For nearly 25 years he has been a feature of Norwich’s restaurant scene.

But now Umberto Iannello is calling it a day with plans to put his feet up and to travel – including a trip to see his daughter in San Francisco, and spending more time in Southern Italy where he was born.

The 78-year-old has been at the helm of Umberto’s in St Benedict’s Street since October 1992, serving his own blend of fine Italian and rustic dishes.

But on March 15 the restaurant closed its doors for the last time following a sale of the leasehold to new buyers.

Umberto's front

 

Work gets underway to transform restaurant into a vegan venue

 

So while Umberto – who first came to the UK in 1967 waiting tables in Wales, before heading to Cromer, and later to Norwich – may be hanging up his cooking apron, work is underway to transform the site into a Vegan restaurant to open on June 1.

“I am taking it easy,” he says. “I am just living day by day. I don’t make a long-term plan, just a short-term plan.”

Although he never formally trained as a chef, Umberto learned his trade while waiting tables and watching chefs first-hand.

“My style is unique,” he says. “I do not pick up my recipes from books. I had some ideas, but I made up my own recipes, which weren’t easy for other people to copy!”

He had spent 15 years running his own restaurant in his home town of Tropea, in Calabria, and when his chance came to open a restaurant in Norwich, he says he was determined it would be an exclusively Italian experience.

My idea was to be 100% Italian

 “My idea was to be 100% Italian. That wasn’t accepted by all customers, but eventually they realised that was the way to eat Italian food. But over the years, people became more knowledgeable.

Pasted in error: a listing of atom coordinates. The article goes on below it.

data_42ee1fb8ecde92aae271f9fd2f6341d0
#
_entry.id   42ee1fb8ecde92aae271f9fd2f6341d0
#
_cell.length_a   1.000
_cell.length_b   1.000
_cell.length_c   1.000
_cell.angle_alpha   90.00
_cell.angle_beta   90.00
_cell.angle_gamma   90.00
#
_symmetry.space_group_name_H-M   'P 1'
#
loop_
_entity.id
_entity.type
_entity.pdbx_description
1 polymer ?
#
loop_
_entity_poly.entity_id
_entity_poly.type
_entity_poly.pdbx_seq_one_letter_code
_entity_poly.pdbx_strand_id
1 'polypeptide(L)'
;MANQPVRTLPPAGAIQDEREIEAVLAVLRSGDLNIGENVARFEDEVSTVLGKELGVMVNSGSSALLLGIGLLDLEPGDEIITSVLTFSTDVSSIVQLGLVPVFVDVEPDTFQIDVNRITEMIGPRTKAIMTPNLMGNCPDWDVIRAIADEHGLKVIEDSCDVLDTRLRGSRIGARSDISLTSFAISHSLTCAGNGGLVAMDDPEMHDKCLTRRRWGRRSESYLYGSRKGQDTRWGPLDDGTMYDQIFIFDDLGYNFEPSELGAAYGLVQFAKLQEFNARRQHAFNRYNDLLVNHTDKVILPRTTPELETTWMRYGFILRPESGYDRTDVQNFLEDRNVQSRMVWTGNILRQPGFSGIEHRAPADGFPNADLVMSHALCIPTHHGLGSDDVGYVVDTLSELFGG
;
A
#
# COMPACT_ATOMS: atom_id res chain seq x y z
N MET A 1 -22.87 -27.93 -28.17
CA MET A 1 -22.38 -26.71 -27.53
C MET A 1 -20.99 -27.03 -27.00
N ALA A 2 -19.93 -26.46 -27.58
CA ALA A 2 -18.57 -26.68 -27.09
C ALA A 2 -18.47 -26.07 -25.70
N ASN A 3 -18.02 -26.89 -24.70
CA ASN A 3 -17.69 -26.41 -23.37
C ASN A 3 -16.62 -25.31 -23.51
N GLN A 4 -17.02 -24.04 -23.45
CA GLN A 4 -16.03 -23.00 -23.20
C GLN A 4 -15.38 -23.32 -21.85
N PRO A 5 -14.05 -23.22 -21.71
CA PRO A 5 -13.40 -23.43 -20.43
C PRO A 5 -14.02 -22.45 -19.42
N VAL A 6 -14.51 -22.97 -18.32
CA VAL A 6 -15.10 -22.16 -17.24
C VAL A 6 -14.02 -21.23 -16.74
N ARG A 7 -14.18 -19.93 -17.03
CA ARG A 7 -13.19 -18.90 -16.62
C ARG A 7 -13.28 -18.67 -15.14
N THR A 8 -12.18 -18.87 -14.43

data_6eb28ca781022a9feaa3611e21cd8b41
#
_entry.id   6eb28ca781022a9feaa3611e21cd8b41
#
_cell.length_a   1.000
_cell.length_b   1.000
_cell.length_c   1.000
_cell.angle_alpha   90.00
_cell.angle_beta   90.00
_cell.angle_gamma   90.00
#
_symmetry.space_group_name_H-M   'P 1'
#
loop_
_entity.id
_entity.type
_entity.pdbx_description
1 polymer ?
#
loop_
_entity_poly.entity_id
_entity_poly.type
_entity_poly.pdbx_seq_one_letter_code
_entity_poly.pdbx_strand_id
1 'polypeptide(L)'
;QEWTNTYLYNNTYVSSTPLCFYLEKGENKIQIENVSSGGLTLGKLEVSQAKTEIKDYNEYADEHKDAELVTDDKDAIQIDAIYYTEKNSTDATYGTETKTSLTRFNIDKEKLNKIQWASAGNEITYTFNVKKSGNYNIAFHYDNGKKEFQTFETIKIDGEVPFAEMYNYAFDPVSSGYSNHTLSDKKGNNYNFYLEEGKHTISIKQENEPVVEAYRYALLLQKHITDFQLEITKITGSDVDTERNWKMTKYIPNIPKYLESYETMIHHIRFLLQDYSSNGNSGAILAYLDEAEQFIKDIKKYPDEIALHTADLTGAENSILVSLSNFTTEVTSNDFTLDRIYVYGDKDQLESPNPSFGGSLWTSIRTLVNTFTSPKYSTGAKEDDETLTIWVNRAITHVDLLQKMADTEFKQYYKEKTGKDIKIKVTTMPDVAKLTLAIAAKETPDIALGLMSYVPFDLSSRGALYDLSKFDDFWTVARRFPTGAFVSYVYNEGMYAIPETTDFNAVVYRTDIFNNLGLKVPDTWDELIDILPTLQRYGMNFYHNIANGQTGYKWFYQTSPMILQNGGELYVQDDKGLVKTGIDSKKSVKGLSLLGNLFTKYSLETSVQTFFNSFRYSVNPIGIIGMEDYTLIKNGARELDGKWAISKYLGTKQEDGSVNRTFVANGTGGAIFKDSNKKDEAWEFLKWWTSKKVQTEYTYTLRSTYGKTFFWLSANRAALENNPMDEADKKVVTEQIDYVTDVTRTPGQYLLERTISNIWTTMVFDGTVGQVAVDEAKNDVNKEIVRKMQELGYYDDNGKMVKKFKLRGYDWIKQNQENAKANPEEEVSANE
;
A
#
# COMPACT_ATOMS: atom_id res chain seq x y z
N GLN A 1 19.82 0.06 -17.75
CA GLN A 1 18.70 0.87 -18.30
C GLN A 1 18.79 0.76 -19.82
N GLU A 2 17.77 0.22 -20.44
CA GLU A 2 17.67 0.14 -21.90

“When I first opened I chose only to serve Italian drinks – people asked for draft beers and lagers, and I lost some customers in the beginning because I didn’t supply French, Greek or Yugoslavian wine. I had to adapt to suit English tastes, but it was always 100% Italian.”

His signature dish was ‘papadelle’, thin layers of lasagne-style pasta in a spicy sauce.

“Every individual dish was made on demand. Sometimes people had to wait a long time because I don’t believe in pre-cooking the food.”

While he says English palettes have become more sophisticated over the years, he also laments the rise of Italian restaurant chains.

“There are too many places with Italian sounding names, but no real Italian cooking going on there,” he says. “They are all chain restaurants.”

Umberto closed his doors for the last time on March 15, and now work is underway to transform the site into the new vegan restaurant.

Umberto's refurbishment

“People still ring up and ask why I have closed,” he says. “When you have regular customers coming into the restaurant, they are like part of the family.”